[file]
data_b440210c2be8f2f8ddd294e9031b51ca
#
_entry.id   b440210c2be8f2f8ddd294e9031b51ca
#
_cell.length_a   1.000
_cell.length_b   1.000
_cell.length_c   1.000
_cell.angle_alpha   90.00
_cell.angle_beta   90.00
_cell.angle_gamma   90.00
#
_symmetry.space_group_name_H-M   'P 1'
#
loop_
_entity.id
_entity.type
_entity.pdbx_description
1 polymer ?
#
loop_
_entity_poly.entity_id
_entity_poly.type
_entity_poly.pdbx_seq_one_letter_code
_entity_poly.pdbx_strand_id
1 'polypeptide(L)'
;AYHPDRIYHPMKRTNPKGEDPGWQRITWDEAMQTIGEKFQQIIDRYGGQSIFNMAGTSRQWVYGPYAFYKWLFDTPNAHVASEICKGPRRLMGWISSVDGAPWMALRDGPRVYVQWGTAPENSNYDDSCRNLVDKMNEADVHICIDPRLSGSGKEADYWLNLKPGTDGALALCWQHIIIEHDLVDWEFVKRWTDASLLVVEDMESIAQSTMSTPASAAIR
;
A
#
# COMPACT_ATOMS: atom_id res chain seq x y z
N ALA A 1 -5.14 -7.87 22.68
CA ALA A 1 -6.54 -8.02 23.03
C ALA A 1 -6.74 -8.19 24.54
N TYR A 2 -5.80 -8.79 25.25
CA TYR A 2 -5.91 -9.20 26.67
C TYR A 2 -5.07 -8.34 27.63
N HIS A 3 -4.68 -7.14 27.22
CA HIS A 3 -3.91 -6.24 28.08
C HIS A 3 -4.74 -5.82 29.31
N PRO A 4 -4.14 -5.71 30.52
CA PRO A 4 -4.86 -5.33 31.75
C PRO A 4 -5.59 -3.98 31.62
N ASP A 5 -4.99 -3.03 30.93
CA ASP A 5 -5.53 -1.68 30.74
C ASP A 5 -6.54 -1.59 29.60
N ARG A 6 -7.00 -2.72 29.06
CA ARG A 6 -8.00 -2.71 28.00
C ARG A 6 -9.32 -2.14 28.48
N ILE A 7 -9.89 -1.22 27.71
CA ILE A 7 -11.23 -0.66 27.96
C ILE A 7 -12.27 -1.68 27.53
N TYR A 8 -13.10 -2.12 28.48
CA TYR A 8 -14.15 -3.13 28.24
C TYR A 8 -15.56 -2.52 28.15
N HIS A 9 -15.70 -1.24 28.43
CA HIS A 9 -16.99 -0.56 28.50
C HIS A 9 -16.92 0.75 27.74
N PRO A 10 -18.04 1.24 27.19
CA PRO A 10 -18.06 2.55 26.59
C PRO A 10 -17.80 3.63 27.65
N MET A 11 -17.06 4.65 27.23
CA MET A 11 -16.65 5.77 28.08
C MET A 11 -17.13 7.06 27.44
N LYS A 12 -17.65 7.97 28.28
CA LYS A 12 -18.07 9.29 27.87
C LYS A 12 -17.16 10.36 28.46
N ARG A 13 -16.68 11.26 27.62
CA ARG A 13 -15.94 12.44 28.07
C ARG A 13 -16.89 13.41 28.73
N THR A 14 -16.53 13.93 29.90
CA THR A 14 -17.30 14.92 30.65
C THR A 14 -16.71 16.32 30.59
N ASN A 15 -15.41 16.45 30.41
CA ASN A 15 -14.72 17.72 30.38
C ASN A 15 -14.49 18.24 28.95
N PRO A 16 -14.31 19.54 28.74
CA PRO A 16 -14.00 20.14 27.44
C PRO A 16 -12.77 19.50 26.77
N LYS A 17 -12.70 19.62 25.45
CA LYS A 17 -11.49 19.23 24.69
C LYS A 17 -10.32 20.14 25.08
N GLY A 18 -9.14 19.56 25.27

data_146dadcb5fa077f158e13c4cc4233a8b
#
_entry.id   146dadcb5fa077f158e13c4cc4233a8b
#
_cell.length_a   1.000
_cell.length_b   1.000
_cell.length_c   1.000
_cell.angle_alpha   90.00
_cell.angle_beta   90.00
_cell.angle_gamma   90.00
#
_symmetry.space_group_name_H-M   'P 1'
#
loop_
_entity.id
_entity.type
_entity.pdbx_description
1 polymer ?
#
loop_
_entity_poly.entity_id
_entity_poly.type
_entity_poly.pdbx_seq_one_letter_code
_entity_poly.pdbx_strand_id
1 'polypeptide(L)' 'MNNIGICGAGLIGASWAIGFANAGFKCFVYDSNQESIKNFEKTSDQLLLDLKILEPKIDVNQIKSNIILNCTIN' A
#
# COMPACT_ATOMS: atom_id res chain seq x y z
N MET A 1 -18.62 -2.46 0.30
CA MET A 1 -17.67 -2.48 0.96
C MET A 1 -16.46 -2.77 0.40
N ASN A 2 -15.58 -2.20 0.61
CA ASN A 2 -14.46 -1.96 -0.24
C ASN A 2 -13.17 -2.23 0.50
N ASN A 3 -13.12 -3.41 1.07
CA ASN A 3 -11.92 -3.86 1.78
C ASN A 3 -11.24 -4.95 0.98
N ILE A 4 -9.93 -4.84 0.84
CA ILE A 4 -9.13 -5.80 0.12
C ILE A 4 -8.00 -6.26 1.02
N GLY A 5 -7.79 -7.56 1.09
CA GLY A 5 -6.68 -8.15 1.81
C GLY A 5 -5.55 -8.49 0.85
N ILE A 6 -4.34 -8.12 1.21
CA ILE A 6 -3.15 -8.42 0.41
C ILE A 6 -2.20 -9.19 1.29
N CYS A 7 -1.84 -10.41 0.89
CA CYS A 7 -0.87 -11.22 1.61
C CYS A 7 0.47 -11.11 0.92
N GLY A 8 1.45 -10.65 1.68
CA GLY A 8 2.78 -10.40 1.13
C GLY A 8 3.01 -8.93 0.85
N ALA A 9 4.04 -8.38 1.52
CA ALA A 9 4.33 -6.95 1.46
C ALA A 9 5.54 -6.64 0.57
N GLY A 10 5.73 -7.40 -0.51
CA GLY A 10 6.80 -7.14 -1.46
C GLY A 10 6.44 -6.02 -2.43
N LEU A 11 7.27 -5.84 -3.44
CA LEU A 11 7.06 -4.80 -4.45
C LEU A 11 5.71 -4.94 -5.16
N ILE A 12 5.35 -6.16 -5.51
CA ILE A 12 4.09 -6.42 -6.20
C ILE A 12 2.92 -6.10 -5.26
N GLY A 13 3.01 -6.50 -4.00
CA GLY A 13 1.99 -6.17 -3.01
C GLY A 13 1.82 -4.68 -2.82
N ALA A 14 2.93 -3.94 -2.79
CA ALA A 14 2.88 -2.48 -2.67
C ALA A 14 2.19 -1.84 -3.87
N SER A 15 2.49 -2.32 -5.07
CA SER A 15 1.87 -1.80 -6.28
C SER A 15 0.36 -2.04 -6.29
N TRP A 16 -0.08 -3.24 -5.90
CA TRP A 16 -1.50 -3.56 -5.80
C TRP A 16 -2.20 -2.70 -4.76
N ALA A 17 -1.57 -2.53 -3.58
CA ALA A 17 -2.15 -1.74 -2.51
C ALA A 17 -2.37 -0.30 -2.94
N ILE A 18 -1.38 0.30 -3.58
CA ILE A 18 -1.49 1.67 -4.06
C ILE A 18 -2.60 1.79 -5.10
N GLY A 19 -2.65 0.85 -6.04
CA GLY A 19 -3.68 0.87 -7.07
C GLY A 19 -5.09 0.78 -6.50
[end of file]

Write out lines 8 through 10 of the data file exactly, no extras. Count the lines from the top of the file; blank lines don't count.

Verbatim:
_cell.angle_alpha   90.00
_cell.angle_beta   90.00
_cell.angle_gamma   90.00